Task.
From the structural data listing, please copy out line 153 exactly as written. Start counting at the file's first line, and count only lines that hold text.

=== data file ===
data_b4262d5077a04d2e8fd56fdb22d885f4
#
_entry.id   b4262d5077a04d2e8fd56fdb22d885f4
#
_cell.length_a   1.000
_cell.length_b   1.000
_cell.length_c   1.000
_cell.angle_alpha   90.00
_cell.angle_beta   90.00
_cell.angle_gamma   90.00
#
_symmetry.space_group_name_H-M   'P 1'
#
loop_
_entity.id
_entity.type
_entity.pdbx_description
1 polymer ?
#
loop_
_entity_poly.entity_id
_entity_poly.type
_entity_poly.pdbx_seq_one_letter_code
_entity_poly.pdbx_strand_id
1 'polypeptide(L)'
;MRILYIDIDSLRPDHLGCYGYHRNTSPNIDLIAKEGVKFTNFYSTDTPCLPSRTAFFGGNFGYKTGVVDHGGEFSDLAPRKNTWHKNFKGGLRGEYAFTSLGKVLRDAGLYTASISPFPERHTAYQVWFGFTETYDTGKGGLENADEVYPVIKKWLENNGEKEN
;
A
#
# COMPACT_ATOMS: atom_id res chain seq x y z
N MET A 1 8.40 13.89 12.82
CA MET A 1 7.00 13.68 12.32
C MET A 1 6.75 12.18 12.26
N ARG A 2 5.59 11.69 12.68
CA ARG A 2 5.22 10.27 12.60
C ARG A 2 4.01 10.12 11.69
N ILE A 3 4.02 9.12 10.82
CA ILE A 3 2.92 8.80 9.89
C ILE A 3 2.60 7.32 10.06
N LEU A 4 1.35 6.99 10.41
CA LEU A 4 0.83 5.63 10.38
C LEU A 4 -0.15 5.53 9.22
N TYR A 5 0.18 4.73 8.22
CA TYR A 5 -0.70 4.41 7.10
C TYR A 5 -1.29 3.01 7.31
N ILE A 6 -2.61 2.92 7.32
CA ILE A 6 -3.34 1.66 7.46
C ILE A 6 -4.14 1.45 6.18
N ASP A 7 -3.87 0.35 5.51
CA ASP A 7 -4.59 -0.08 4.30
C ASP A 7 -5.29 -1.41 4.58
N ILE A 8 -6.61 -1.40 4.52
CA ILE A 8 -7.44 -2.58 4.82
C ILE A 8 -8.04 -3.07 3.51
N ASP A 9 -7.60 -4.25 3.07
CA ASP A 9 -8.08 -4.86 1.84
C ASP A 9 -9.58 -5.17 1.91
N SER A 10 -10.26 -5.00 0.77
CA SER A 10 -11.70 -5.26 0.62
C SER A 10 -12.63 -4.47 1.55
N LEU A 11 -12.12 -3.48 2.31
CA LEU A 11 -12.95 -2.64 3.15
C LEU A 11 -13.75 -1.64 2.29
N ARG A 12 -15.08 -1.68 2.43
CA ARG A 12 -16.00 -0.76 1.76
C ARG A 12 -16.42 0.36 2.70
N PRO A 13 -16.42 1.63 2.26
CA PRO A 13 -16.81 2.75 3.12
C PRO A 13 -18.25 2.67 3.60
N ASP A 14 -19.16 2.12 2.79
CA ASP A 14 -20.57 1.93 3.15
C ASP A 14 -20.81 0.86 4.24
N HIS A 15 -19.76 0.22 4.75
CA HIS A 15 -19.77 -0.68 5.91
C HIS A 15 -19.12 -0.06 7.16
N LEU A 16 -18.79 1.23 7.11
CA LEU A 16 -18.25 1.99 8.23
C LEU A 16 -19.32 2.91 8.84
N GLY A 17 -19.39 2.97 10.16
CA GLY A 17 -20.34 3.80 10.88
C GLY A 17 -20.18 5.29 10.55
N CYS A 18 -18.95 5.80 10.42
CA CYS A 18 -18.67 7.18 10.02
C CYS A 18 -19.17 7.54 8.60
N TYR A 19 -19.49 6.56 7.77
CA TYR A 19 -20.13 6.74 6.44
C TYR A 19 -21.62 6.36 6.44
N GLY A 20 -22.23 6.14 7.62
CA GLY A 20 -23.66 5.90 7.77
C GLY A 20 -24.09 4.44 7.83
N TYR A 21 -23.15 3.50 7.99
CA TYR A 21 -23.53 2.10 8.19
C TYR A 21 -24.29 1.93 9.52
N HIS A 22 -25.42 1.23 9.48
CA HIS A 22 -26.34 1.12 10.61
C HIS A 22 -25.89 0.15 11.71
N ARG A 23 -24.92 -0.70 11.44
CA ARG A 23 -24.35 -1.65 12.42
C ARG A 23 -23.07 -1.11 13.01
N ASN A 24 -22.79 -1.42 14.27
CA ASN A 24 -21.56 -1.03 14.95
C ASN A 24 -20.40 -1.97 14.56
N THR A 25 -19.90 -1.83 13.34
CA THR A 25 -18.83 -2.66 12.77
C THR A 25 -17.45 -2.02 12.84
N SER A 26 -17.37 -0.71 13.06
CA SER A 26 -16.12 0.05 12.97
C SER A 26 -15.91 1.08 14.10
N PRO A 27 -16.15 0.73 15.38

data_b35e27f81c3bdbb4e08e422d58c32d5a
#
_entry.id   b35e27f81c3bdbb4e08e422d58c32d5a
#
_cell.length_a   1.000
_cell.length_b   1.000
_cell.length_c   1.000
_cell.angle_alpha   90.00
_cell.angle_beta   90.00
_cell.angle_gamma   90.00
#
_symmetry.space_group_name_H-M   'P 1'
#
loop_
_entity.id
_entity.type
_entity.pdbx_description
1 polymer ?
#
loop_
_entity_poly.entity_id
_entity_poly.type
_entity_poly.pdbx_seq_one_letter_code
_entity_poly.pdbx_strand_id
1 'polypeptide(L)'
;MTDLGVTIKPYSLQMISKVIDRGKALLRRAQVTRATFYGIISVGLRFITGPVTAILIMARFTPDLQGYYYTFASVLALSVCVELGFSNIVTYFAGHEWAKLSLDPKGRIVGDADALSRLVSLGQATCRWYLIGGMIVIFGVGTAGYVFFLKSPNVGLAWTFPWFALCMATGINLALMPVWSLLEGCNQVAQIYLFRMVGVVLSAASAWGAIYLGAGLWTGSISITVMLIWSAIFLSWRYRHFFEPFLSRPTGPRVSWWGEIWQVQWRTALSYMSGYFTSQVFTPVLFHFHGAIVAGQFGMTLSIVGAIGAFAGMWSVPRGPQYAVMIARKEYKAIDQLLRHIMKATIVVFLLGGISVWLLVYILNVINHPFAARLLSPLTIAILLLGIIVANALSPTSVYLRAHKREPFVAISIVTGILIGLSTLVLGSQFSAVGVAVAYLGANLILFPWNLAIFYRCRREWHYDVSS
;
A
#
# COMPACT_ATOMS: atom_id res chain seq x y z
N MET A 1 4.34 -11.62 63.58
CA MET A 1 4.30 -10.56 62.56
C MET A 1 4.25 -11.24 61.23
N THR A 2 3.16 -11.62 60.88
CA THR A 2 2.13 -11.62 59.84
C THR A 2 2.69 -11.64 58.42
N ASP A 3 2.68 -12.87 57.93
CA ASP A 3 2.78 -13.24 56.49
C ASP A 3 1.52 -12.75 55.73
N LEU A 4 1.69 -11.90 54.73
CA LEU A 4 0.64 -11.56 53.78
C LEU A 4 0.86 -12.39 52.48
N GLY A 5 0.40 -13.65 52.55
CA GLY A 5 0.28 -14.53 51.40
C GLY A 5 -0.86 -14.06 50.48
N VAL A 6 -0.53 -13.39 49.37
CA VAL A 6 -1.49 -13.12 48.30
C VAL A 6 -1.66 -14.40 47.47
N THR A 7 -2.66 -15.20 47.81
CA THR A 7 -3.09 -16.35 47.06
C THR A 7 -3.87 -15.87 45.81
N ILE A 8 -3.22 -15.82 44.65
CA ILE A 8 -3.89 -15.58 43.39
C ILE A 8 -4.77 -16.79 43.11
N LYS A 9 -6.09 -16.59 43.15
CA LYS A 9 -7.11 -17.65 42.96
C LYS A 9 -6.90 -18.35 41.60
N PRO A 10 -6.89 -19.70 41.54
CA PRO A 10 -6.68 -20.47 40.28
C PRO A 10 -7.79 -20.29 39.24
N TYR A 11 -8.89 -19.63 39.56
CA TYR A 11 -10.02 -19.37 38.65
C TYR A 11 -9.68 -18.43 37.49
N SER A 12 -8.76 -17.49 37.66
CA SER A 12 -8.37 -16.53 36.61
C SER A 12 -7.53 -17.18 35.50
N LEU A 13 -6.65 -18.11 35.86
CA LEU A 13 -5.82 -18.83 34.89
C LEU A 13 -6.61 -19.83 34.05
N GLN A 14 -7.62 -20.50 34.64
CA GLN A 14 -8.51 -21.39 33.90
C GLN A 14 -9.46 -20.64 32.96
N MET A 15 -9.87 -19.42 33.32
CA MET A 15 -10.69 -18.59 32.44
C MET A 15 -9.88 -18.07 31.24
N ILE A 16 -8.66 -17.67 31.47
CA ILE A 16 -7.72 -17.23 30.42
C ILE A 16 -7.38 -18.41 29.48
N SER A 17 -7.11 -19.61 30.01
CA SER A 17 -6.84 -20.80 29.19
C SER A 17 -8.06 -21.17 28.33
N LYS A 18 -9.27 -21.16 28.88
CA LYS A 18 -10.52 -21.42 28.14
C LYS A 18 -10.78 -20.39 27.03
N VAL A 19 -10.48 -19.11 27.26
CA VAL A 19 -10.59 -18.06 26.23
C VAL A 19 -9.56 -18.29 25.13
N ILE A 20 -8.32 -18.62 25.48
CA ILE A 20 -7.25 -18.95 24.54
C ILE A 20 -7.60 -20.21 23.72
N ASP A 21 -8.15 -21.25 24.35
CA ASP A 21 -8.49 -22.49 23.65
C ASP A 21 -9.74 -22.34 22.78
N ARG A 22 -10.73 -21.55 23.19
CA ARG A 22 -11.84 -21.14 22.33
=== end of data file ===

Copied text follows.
CA GLY A 5 0.28 -14.53 51.40